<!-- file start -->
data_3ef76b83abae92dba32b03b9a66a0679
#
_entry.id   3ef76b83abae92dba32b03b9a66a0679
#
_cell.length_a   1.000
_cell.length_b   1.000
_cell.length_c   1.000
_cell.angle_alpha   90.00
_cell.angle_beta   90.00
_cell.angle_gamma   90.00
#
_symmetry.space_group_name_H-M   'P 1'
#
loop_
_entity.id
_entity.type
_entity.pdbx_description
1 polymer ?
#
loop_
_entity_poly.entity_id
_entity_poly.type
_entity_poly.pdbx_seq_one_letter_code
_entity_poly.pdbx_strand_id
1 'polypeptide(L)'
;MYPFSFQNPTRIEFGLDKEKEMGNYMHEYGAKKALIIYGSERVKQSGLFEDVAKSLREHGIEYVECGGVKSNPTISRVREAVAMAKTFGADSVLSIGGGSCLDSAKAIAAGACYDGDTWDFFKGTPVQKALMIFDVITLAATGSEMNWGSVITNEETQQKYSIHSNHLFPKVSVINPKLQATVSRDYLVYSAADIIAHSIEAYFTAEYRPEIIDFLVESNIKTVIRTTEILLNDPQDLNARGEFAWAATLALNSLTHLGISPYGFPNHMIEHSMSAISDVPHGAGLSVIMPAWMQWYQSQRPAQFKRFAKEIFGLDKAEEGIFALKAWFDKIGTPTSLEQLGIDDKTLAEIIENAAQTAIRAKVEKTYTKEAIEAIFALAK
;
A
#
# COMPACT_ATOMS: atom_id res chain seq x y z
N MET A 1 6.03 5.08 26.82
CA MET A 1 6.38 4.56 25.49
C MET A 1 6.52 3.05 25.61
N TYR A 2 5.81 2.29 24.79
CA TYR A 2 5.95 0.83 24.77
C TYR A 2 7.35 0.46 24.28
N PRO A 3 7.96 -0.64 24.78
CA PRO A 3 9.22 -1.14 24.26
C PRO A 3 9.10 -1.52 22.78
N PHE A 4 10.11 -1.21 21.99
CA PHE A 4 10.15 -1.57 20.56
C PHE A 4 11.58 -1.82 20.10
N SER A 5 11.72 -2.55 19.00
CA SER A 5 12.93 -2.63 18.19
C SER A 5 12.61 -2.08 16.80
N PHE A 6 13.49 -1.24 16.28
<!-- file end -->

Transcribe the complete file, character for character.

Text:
data_3ef76b83abae92dba32b03b9a66a0679
#
_entry.id   3ef76b83abae92dba32b03b9a66a0679
#
_cell.length_a   1.000
_cell.length_b   1.000
_cell.length_c   1.000
_cell.angle_alpha   90.00
_cell.angle_beta   90.00
_cell.angle_gamma   90.00
#
_symmetry.space_group_name_H-M   'P 1'
#
loop_
_entity.id
_entity.type
_entity.pdbx_description
1 polymer ?
#
loop_
_entity_poly.entity_id
_entity_poly.type
_entity_poly.pdbx_seq_one_letter_code
_entity_poly.pdbx_strand_id
1 'polypeptide(L)'
;MYPFSFQNPTRIEFGLDKEKEMGNYMHEYGAKKALIIYGSERVKQSGLFEDVAKSLREHGIEYVECGGVKSNPTISRVREAVAMAKTFGADSVLSIGGGSCLDSAKAIAAGACYDGDTWDFFKGTPVQKALMIFDVITLAATGSEMNWGSVITNEETQQKYSIHSNHLFPKVSVINPKLQATVSRDYLVYSAADIIAHSIEAYFTAEYRPEIIDFLVESNIKTVIRTTEILLNDPQDLNARGEFAWAATLALNSLTHLGISPYGFPNHMIEHSMSAISDVPHGAGLSVIMPAWMQWYQSQRPAQFKRFAKEIFGLDKAEEGIFALKAWFDKIGTPTSLEQLGIDDKTLAEIIENAAQTAIRAKVEKTYTKEAIEAIFALAK
;
A
#
# COMPACT_ATOMS: atom_id res chain seq x y z
N MET A 1 6.03 5.08 26.82
CA MET A 1 6.38 4.56 25.49
C MET A 1 6.52 3.05 25.61
N TYR A 2 5.81 2.29 24.79
CA TYR A 2 5.95 0.83 24.77
C TYR A 2 7.35 0.46 24.28
N PRO A 3 7.96 -0.64 24.78
CA PRO A 3 9.22 -1.14 24.26
C PRO A 3 9.10 -1.52 22.78
N PHE A 4 10.11 -1.21 21.99
CA PHE A 4 10.15 -1.57 20.56
C PHE A 4 11.58 -1.82 20.10
N SER A 5 11.72 -2.55 19.00
CA SER A 5 12.93 -2.63 18.19
C SER A 5 12.61 -2.08 16.80
N PHE A 6 13.49 -1.24 16.28